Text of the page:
90,000 Fake Watches Seized in Mexico City Raid

More than 90,000 counterfeits of 10 Swiss watch brands were seized in late January in Mexico City, in a raid involving the Federation of Swiss Watchmakers and Mexico’s federal authorities. It was “the most important seizure of fake watches ever carried out” in Latin America, says a report by the FH, and “struck a telling blow against the [Mexican] capital’s counterfeiters.”

The project was initiated by FH’s Latin America representative, based in Asuncion, Paraguay, and its Latin American anti-counterfeiting group “Groupement anticontrefaçon” GA (Anticounterfeiting Group GA), whose members include major Swiss brands. The FH and GA spent six months working with the Mexican federal public prosecutor’s department and local law enforcement authorities to investigate and prepare the operation.

The Jan. 20 raid occurred in the district of Tepito, reportedly known for underworld activities and trafficking in illicit goods.

“It is home to a multitude of shops, small workshops, and clandestine warehouses, as well as an enormous market overflowing with counterfeit articles and products derived from contraband,” says the FH report.

Fake watches are generally stored in warehouses—and even assembled there, sometimes—before being sold by traders or channeled to markets elsewhere.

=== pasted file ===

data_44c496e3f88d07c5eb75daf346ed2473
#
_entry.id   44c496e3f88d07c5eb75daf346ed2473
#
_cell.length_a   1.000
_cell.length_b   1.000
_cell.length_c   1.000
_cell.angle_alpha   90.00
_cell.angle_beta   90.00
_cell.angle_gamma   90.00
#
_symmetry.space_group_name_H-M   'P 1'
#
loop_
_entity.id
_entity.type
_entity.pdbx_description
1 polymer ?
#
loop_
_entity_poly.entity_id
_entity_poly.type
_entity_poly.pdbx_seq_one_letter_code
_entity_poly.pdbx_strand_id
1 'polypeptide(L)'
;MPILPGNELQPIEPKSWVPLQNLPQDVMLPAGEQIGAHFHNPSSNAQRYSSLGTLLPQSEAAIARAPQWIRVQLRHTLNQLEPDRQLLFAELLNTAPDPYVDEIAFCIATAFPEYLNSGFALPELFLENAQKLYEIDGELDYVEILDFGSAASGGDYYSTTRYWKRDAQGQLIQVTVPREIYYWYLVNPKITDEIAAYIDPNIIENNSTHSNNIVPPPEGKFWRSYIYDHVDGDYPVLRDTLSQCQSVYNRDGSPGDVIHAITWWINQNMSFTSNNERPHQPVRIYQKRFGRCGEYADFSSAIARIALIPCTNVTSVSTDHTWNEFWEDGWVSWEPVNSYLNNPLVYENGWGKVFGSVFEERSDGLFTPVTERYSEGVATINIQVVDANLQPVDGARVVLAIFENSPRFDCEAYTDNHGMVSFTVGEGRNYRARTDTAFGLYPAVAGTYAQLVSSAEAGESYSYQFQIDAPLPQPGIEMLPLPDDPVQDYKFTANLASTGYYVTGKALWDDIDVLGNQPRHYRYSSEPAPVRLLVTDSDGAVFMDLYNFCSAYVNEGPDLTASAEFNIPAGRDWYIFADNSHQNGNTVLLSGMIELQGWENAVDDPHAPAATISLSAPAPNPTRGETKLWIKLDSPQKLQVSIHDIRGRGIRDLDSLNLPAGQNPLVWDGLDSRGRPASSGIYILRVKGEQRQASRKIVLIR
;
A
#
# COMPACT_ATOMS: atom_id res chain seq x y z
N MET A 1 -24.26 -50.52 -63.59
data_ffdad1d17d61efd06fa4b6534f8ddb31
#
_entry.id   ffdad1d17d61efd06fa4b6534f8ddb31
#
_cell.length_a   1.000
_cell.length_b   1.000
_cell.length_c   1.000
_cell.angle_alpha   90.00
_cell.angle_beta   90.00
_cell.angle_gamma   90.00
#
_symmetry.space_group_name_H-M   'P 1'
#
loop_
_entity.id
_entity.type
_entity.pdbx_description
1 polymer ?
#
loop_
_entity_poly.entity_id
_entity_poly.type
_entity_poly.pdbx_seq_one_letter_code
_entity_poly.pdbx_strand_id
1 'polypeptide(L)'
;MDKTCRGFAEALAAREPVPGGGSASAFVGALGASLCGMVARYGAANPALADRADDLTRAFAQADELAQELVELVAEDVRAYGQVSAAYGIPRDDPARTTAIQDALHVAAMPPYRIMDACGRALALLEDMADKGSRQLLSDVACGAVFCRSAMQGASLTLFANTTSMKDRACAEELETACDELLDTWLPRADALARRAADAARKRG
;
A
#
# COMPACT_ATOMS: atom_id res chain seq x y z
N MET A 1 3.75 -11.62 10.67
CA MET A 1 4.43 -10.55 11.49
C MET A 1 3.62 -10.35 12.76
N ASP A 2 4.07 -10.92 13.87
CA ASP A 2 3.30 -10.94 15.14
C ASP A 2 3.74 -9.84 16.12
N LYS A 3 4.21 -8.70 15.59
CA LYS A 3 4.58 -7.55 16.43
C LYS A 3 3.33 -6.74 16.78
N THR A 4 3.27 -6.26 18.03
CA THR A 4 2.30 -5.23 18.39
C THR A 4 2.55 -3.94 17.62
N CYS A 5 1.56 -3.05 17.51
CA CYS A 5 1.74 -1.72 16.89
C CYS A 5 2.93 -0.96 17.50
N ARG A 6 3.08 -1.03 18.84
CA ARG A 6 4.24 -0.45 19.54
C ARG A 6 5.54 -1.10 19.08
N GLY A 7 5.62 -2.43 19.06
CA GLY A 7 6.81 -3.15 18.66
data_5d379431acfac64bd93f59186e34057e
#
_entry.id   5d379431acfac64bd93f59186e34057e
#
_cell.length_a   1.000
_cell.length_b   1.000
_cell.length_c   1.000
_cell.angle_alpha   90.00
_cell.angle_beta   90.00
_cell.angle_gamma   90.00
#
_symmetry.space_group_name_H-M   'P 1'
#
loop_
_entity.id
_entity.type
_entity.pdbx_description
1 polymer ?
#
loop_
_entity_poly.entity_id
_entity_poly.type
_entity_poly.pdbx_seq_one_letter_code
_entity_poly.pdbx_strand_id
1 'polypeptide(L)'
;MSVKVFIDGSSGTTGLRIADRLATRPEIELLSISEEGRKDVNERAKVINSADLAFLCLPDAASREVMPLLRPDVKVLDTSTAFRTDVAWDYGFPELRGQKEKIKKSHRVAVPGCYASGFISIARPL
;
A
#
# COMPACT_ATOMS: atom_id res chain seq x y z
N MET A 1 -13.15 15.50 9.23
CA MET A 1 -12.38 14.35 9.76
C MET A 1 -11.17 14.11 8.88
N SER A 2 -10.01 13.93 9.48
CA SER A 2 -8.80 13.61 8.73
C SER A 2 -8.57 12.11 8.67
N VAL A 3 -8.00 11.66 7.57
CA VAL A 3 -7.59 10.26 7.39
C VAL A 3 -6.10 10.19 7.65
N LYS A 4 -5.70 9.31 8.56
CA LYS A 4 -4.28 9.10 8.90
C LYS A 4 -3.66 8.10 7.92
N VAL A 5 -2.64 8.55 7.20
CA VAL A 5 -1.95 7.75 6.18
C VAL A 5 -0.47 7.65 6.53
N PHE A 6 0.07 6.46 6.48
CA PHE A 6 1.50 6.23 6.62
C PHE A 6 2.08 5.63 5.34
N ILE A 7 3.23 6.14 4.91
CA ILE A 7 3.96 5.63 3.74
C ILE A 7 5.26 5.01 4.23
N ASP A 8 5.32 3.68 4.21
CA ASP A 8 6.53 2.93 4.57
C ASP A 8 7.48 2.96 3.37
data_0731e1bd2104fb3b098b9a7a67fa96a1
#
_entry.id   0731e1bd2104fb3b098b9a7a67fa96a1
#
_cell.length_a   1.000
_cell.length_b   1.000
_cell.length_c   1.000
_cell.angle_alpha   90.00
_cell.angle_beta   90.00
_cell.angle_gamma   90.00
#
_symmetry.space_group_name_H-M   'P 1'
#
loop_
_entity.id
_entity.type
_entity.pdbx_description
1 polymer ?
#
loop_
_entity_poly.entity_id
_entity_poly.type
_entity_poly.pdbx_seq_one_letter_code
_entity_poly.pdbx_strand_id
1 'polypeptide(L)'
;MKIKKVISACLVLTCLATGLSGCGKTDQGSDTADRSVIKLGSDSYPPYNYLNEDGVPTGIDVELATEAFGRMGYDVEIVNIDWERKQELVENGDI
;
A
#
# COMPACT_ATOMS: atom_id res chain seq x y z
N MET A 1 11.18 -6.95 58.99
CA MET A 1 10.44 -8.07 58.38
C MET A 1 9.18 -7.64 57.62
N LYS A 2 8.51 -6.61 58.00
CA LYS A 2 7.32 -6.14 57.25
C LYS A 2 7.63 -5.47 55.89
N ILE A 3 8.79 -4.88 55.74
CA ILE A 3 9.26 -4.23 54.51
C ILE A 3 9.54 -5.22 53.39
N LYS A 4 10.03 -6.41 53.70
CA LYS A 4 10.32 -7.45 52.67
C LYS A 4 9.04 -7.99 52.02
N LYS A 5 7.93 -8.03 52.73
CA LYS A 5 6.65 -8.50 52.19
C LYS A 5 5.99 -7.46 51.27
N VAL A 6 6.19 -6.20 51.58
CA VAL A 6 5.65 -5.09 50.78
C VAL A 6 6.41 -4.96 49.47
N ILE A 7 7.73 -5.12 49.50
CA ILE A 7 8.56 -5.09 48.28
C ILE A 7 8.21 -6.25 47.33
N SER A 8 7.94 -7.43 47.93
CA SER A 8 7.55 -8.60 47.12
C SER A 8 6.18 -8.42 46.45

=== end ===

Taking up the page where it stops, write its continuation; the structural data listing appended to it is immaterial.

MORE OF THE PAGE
Some 300 men—including local police, officers of Mexico’s federal investigation agency, and specialists from the public prosecutor’s department—stormed suspected warehouses in the middle of the night to prevent what the FH report calls “wider repercussions.” (Warehouse operators there have been known to confront law enforcement officers to protect their goods.)

In addition to the fake watches and the arrest of two people, police also found caches of large caliber weapons, drugs, and a workshop to reproduce pirated CDs. That’s one more demonstration, says the FH, that “trafficking in counterfeit watches is closely bound up with trafficking in weapons and narcotics overseen by organized crime.”

Putting together such joint-action raids is one objective of the GA, formed in 2000. It also trains customs officials and other authorities in how to identify fakes; lobbies authorities for better legislation against counterfeiters, and better enforcement of it; provides technical expertise when needed, and keeps close contacts with the media.